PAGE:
Teacher Prep Programs Showing Promise

This article originally appeared in Odessa American and is reprinted with permission.

University of Texas Permian Basin’s new certification program in early childhood prekindergarten through third grade education has one semester in the books.

Dean of the College of Education Larry Daniel said they have 11 to 12 students in that major.

“It’s our first semester this fall, so we’re expecting that program to continue to grow. I know we’ve had a lot of inquiries but I don’t have a precise figure. … We are expecting that program to continue to grow and having teachers certified, particularly with the early childhood area,” Daniel said during a Zoom Early Childhood Action Network meeting this week.

ECAN is a committee of the Education Partnership of the Permian Basin. The Education Partnership of the Permian Basin is a nonprofit organization focused on supporting and improving the quality of education throughout the Permian Basin from cradle to career, its website said.

“We’re also one semester into our launch of US PREP, which includes the full-year teacher residencies,” Daniel said. “A few of those students are actually finishing up now because when we did the pilot some students already just had one semester left. School districts are still honoring the residency contracts if they wish to continue through the spring.”

US PREP was launched in 2015 with six university-school partners. In 2017, two new partners were added, spanning across Louisiana, Mississippi, Missouri, Tennessee and Texas. It now will launch a second cohort of eight universities concentrated in New York, Texas, and California, targeting educator talent pipelines for some of the biggest school districts in the U.S., including the New York City public school system. Collectively, the coalition prepares over 5,000 teacher candidate completers each year.

Daniel expressed thanks to Ector County and Midland ISD for working with UTPB so effectively, arranging for the teacher residency and also the Opportunity Culture staffing model that they have adopted at the two districts.

“They have been able to offer salaries and benefits to our residents,” Daniel said. “The feedback we’re getting after this first semester about the quality of the experience and how well prepared our residents are is just phenomenal. We’re still gathering that, like I said, just one semester in.” Daniel added that the College of Education is currently writing an application for the UTeach program.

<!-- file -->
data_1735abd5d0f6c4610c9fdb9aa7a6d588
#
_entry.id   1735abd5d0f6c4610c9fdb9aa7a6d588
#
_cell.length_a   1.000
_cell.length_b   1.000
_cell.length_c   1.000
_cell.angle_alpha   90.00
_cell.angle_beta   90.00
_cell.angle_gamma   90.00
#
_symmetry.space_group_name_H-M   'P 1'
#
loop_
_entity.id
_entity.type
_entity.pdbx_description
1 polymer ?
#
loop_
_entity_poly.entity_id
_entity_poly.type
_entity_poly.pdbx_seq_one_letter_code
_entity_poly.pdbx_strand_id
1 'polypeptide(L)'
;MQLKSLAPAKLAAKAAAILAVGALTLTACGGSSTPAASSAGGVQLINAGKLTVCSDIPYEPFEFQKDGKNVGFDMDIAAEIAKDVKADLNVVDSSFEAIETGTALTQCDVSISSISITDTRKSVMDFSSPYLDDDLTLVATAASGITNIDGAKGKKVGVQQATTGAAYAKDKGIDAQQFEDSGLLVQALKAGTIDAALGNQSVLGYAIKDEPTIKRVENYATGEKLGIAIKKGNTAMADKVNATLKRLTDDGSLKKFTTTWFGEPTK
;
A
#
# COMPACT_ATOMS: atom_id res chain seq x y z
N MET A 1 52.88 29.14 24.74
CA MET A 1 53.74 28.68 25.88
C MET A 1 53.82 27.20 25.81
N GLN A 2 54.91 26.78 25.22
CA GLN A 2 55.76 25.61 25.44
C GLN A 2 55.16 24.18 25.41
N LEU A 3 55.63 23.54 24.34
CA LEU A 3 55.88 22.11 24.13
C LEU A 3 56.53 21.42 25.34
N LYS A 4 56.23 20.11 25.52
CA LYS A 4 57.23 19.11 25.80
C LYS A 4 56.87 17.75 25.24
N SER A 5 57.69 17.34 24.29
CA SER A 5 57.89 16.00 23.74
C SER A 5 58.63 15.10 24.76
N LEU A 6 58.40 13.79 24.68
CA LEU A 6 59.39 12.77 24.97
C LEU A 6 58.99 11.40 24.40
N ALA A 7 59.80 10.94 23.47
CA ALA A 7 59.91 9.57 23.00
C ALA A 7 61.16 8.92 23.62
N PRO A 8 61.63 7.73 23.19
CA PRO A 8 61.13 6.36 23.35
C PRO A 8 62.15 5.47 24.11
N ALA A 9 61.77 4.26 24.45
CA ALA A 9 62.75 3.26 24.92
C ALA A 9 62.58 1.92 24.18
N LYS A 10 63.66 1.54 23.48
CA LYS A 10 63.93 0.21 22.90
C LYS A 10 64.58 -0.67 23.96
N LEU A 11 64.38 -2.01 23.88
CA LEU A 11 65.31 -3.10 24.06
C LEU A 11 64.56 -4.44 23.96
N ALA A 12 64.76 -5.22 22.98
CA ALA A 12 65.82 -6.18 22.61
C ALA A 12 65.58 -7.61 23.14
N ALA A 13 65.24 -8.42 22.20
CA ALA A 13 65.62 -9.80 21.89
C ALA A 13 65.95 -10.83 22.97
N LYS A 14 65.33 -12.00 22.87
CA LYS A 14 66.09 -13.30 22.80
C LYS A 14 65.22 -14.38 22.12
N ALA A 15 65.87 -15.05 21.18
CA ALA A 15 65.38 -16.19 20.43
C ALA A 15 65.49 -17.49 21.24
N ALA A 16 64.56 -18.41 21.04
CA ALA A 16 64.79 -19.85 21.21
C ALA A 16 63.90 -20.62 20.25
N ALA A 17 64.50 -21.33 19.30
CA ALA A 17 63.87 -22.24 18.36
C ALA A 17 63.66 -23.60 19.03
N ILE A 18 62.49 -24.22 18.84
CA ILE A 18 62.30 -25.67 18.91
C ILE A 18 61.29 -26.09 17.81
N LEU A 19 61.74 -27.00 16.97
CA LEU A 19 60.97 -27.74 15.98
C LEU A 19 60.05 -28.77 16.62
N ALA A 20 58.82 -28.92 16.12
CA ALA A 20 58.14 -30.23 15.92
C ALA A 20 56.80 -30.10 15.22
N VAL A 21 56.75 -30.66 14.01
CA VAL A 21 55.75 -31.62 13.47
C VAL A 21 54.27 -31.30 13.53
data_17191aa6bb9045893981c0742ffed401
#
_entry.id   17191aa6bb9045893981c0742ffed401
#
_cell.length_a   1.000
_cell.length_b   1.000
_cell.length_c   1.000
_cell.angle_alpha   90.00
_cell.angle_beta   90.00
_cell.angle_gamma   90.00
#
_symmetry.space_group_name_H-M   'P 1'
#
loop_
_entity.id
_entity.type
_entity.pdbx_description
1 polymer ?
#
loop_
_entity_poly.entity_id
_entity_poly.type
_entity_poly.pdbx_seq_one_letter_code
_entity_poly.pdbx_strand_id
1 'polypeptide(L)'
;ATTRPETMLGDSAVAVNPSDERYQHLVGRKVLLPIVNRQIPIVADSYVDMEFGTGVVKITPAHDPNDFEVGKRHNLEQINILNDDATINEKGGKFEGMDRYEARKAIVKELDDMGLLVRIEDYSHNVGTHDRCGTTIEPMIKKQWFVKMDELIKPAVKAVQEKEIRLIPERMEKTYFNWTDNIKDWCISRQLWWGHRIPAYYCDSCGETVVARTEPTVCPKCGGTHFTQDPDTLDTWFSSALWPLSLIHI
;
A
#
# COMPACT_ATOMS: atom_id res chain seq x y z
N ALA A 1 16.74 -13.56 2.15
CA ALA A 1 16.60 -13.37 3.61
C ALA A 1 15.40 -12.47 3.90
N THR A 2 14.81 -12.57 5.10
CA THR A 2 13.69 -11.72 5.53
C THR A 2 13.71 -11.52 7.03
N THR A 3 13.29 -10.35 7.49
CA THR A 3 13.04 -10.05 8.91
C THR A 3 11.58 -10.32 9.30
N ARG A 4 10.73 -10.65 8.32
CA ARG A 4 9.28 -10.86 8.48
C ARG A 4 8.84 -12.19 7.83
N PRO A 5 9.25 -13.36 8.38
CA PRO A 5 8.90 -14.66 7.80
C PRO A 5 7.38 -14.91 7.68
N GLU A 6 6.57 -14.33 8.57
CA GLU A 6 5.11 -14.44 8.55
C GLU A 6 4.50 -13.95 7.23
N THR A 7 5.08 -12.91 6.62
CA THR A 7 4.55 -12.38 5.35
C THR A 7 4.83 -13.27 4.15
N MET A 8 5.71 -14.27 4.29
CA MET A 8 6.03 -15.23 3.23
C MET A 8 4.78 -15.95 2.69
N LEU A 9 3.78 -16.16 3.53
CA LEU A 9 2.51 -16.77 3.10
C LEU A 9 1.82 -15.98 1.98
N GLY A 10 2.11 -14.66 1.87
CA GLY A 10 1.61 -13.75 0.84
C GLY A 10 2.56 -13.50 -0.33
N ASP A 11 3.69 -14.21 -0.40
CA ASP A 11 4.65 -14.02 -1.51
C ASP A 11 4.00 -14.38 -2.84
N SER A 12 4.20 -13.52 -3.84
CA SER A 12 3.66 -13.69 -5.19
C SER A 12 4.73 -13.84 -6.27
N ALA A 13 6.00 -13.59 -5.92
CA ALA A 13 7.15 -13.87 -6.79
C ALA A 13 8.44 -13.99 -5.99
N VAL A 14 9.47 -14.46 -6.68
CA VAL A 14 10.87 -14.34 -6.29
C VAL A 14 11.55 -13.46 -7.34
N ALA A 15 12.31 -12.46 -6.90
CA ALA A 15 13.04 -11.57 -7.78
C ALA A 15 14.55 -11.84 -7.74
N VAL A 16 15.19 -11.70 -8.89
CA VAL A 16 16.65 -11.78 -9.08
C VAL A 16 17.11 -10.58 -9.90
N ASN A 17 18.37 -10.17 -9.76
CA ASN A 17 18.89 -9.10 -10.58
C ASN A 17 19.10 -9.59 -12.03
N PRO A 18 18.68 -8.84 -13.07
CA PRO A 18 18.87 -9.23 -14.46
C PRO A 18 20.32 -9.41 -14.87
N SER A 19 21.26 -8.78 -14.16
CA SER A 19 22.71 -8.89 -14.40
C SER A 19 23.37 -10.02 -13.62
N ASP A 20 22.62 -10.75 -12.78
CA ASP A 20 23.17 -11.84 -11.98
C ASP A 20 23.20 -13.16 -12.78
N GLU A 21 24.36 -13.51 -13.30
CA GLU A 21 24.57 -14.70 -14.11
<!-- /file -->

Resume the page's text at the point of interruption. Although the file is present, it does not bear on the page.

“… It’s been around for a couple of decades, based out of UT Austin. We were invited to apply to become a UTeach site. … We’re hoping we’ll get some that are interested in the lower grades. A lot of them are interested in high school, but we’re hoping we’ll get some that are interested in early childhood and elementary, as well. We’re getting our first group of students in the spring in just a few weeks,” Daniel said.

He added that UTPB’s partnership with Odessa College, OC2UTPB Teaching in 3 has about 60 students coming in. “It’s an accelerated program. They’ve completed their AA degree in a year and a half. They’ll complete their last two years with us in a year and a half. That’s the teaching in 3. So we’re hoping to get those folks out roughly a year and a half from now and have lots of folks prepared to go teach,” Daniel said.

Educate Midland and the Education Partnership of the Permian Basin have been selected as grantees of Advance Together, an initiative of the Federal Reserve Bank of Dallas that provides funding from external sources and technical assistance to cross-sector partnerships working to improve education and workforce outcomes in their communities. The Dallas Fed does not fundraise and relies on an independent selection committee of statewide and national leaders to select the partnerships.

Educate Midland and the Education Partnership of the Permian Basin have been selected as grantees of Advance Together, an initiative of the Federal Reserve Bank of Dallas that provides funding from external sources and technical assistance to cross-sector partnerships working to improve education and workforce outcomes in their communities. The Dallas Fed does not fundraise and relies on an independent selection committee of statewide and national leaders to select the partnerships.

Mike Mills, program director of Educate Texas, said one of the components they are working on is building a group to focus on diversity.

“We’re hearing from our parents and our students in diversity to begin to look at the effects of systemic racism and its impact on job opportunities in education,” Mills said. “That’s going to be a work that we want to do region wide. We’re starting conversations with key members of our community, kind of one on one. I want to encourage any of you who would like to have a voice and be part of that group, please let me know. We feel that’s going to be a critical piece. …”

Education Partnership Executive Director Adrian Vega said the Early Childhood Action Network is regional.

“… Not one of us, at least from my perspective, can do it by ourselves or do the heavy lifting. There is too much that needs to get done as a region. We will move forward if we’re working in concert with one another, so please if you have any questions we’re here to support each other,” Vega said.


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